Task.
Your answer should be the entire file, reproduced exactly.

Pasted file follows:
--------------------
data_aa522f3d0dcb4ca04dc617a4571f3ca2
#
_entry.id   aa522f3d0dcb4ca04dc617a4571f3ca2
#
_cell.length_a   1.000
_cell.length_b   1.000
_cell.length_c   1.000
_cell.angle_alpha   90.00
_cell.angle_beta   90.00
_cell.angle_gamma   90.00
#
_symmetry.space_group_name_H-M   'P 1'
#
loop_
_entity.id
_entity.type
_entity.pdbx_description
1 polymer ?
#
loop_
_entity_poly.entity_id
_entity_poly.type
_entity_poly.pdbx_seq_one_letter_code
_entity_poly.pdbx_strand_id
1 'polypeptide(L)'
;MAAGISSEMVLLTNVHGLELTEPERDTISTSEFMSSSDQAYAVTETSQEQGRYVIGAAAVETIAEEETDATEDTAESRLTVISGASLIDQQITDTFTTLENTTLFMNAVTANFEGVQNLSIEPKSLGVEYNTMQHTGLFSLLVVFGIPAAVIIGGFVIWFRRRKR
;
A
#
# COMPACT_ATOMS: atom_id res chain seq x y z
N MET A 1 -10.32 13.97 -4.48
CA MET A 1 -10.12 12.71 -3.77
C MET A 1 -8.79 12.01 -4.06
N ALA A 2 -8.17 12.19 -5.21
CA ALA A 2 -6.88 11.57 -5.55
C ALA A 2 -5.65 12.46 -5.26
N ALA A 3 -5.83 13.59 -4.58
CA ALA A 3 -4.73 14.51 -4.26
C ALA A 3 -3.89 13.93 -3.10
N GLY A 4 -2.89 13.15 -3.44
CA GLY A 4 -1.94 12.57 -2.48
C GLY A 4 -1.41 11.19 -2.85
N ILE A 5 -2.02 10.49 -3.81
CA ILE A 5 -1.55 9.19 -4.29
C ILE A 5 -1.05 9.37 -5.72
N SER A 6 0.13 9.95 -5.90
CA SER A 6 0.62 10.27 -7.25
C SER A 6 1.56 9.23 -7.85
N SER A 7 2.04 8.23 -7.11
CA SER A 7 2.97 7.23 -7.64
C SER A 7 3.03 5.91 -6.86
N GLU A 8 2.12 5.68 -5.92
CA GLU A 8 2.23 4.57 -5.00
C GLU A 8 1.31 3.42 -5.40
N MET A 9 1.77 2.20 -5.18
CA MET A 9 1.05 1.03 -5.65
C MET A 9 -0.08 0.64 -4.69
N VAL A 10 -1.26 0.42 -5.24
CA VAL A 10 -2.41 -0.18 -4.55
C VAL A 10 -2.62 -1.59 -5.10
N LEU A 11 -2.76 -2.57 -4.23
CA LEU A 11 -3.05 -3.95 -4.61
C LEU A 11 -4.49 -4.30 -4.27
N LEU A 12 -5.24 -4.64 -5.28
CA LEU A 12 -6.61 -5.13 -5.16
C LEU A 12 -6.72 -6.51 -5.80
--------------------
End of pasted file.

data_aa522f3d0dcb4ca04dc617a4571f3ca2
#
_entry.id   aa522f3d0dcb4ca04dc617a4571f3ca2
#
_cell.length_a   1.000
_cell.length_b   1.000
_cell.length_c   1.000
_cell.angle_alpha   90.00
_cell.angle_beta   90.00
_cell.angle_gamma   90.00
#
_symmetry.space_group_name_H-M   'P 1'
#
loop_
_entity.id
_entity.type
_entity.pdbx_description
1 polymer ?
#
loop_
_entity_poly.entity_id
_entity_poly.type
_entity_poly.pdbx_seq_one_letter_code
_entity_poly.pdbx_strand_id
1 'polypeptide(L)'
;MAAGISSEMVLLTNVHGLELTEPERDTISTSEFMSSSDQAYAVTETSQEQGRYVIGAAAVETIAEEETDATEDTAESRLTVISGASLIDQQITDTFTTLENTTLFMNAVTANFEGVQNLSIEPKSLGVEYNTMQHTGLFSLLVVFGIPAAVIIGGFVIWFRRRKR
;
A
#
# COMPACT_ATOMS: atom_id res chain seq x y z
N MET A 1 -10.32 13.97 -4.48
CA MET A 1 -10.12 12.71 -3.77
C MET A 1 -8.79 12.01 -4.06
N ALA A 2 -8.17 12.19 -5.21
CA ALA A 2 -6.88 11.57 -5.55
C ALA A 2 -5.65 12.46 -5.26
N ALA A 3 -5.83 13.59 -4.58
CA ALA A 3 -4.73 14.51 -4.26
C ALA A 3 -3.89 13.93 -3.10
N GLY A 4 -2.89 13.15 -3.44
CA GLY A 4 -1.94 12.57 -2.48
C GLY A 4 -1.41 11.19 -2.85
N ILE A 5 -2.02 10.49 -3.81
CA ILE A 5 -1.55 9.19 -4.29
C ILE A 5 -1.05 9.37 -5.72
N SER A 6 0.13 9.95 -5.90
CA SER A 6 0.62 10.27 -7.25
C SER A 6 1.56 9.23 -7.85
N SER A 7 2.04 8.23 -7.11
CA SER A 7 2.97 7.23 -7.64
C SER A 7 3.03 5.91 -6.86
N GLU A 8 2.12 5.68 -5.92
CA GLU A 8 2.23 4.57 -5.00
C GLU A 8 1.31 3.42 -5.40
N MET A 9 1.77 2.20 -5.18
CA MET A 9 1.05 1.03 -5.65
C MET A 9 -0.08 0.64 -4.69
N VAL A 10 -1.26 0.42 -5.24
CA VAL A 10 -2.41 -0.18 -4.55
C VAL A 10 -2.62 -1.59 -5.10
N LEU A 11 -2.76 -2.57 -4.23
CA LEU A 11 -3.05 -3.95 -4.61
C LEU A 11 -4.49 -4.30 -4.27
N LEU A 12 -5.24 -4.64 -5.28
CA LEU A 12 -6.61 -5.13 -5.16
C LEU A 12 -6.72 -6.51 -5.80